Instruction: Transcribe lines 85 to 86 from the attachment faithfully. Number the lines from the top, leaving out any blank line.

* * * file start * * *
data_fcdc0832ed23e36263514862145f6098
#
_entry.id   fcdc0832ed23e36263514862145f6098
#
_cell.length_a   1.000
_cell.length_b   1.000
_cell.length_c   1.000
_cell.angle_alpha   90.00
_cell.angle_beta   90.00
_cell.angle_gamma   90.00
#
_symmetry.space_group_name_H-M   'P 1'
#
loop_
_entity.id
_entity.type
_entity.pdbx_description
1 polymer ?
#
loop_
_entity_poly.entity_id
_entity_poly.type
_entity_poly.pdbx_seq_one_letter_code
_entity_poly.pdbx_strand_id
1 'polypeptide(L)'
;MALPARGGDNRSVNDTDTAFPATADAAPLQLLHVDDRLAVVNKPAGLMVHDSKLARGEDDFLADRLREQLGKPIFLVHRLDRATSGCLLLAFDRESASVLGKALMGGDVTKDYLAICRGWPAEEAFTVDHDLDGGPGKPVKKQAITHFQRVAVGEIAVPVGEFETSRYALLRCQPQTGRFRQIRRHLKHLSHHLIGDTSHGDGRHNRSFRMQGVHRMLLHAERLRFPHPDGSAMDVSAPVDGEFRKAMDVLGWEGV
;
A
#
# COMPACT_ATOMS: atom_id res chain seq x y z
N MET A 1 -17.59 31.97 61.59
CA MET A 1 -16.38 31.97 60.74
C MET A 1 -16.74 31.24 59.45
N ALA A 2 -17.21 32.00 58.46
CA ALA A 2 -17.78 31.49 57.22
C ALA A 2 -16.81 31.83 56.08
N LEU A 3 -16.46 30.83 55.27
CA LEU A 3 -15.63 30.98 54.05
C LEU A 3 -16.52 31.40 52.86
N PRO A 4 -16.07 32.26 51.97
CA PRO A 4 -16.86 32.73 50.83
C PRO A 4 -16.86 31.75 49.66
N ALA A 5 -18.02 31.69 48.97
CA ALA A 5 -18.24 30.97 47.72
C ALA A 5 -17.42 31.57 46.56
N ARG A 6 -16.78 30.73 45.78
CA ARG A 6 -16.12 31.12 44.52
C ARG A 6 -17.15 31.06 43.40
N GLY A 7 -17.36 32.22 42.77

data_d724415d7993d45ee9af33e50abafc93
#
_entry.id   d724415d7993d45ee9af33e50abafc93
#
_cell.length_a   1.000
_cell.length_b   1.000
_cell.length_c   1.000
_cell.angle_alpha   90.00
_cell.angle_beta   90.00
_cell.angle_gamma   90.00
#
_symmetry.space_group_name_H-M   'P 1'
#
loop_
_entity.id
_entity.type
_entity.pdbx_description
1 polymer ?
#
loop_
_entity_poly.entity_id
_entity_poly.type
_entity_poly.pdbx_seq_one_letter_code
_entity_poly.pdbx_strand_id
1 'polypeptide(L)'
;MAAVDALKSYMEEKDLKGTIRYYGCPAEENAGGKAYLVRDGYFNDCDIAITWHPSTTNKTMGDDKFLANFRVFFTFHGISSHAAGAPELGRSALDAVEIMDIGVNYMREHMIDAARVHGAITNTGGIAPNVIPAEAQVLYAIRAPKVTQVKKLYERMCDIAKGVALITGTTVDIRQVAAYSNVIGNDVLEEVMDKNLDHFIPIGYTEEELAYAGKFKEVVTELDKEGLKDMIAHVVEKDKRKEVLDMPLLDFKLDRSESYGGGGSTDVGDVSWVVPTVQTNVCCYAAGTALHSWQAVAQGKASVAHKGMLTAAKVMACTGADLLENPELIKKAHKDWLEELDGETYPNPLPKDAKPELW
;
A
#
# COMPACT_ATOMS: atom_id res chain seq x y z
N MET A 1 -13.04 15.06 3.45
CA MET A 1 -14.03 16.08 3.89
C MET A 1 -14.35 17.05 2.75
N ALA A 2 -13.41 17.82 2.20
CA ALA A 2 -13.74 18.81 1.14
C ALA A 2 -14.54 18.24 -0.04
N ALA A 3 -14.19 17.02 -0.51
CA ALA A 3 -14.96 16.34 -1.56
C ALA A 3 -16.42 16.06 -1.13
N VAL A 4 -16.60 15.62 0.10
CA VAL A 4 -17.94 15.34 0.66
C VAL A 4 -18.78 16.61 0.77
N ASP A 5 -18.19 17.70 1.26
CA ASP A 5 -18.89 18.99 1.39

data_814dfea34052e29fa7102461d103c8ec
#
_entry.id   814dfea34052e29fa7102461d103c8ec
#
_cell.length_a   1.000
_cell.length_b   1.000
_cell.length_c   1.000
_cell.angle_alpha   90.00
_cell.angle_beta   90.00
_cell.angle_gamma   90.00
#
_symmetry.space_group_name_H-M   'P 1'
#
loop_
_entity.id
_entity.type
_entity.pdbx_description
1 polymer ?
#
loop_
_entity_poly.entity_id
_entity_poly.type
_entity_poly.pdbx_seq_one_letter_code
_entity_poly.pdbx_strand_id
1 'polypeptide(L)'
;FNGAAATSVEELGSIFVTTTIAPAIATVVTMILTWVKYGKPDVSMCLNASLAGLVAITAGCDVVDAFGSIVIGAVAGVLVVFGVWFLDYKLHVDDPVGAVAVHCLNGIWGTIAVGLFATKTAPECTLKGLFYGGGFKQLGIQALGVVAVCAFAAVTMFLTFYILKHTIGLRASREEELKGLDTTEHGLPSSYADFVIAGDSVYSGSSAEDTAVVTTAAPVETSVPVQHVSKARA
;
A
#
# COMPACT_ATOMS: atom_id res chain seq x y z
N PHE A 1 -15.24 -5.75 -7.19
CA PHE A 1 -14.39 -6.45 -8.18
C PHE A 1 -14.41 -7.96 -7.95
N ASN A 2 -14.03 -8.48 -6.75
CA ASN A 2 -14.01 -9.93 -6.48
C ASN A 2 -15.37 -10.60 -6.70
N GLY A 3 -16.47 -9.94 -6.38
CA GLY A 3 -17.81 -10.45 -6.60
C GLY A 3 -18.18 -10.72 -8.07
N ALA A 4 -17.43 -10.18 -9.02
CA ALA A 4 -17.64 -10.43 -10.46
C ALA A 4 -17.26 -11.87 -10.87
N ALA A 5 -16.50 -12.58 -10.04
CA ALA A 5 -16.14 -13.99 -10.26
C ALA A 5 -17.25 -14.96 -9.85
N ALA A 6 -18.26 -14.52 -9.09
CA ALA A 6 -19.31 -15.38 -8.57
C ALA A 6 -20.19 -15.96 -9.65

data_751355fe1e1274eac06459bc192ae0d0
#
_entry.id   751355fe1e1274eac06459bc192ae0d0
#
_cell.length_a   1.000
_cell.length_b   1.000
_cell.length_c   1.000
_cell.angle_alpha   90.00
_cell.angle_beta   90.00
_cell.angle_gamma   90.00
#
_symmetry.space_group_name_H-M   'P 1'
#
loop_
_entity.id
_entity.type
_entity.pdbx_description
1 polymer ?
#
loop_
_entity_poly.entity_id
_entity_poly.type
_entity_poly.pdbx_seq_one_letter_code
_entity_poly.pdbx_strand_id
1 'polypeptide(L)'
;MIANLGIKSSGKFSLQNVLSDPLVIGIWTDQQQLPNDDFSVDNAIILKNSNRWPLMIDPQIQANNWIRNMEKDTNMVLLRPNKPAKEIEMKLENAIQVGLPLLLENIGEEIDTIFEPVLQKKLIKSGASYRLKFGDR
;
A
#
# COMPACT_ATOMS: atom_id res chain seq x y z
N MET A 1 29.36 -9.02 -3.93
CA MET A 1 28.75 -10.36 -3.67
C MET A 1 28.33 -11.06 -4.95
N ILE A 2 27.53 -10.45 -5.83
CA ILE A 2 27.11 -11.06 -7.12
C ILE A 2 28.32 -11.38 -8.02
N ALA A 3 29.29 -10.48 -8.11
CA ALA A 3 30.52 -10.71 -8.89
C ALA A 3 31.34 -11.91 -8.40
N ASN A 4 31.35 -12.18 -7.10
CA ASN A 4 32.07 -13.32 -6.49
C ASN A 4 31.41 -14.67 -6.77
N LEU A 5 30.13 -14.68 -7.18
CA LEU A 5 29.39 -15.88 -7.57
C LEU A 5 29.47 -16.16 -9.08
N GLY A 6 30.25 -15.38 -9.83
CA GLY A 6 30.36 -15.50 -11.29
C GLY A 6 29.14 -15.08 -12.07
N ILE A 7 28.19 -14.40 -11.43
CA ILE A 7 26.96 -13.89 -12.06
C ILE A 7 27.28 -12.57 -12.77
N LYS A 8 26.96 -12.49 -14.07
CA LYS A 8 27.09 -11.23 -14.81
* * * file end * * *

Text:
C ALA A 2 -14.54 18.24 -0.04
N ALA A 3 -14.19 17.02 -0.51